Singh, a graduate from St Stephen's college in Delhi, and Stanford University, worked on several water conservation projects for the World Bank and was reportedly roped in to "coordinate development works for Amethi-Rae Bareilly" by none other National Advisory Council (NAC) member Jairam Ramesh. "Kanishka speaks the same language as Rahul, and shares some of the vision for development," says a senior member of the government.

Singh's presence added a youthful touch to a team populated almost entirely by old family loyalists. In fact, former air force officer Manoj Mattu also handles both Amethi and Rae Bareilly constituencies apart from being listed as Gandhi's partner in BackOps Engineering.

The Gandhi family has always been known to have very powerful personal staff. And in this long tradition has been added the name of Namik Sherpa as somebody who handles appointments as Gandhi's personal assistant.

"Namik is the son of an old time staffer at 10 Janpath, Mrs Sonia Gandhi's house, and has recently been appointed to look after appointments at 12 Tughlak Road, Gandhi's residence," says a close friend of the family and Congress MP.

Very little is known about Gandhi's interests, and the way Congressmen go on about his "tech savvyness" and his "political economy thinking" one comes away thinking of him as a kind of a computer worshipping geek. Until the lid was blown off his speed demon ways.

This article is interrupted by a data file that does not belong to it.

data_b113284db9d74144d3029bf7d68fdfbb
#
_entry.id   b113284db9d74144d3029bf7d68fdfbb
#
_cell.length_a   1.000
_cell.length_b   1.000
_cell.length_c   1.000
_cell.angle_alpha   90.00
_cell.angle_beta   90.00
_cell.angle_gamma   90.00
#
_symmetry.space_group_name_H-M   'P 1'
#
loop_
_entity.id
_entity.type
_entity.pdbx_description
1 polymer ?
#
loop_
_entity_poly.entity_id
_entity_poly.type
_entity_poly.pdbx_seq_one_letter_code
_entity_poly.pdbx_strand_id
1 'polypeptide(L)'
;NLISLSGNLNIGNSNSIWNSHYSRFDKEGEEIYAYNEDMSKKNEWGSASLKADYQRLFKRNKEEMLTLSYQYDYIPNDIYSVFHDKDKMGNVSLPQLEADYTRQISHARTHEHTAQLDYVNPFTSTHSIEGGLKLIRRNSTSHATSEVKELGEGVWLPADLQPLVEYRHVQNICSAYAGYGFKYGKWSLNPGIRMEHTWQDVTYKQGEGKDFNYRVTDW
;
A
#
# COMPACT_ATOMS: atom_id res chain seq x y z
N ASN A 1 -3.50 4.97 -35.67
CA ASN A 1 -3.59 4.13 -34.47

Speed Kings
Gurgaon sees Gandhi every other weekend when he is in Delhi, burning the racing tracks there with his speed biking, heavily diguised under jackets and helmets. While he is R1, in code, his brother-in-law Robert Vadra, is R2 and the third wheel in this is Club One Air managing director Manav Singh.

The affable Manav Singh who is jokingly referred to as the "second flying Sikh", has just launched his own company based on fractional ownership of aircraft. A savvy businessman, and always well turned out, Manav Singh has so far ducked the media radar.

Something to do with the fact that the helmets get in the way. His fractional ownership concept would enable to be able to fly privately without completely owning an aircraft.

His interests also run to another one of Gandhi's passions "" flying, real aircraft as well as small model planes flown by remote control. All this does make Gandhi tech-savvy, but thankfully much less of a geek than presumed.

In the House
The third row from the back in the treasury benches of the Lok Sabha has become the fulcrum of interest for the entire Congress party, and some parts of the opposition as well. For this is the row occupied by Gandhi.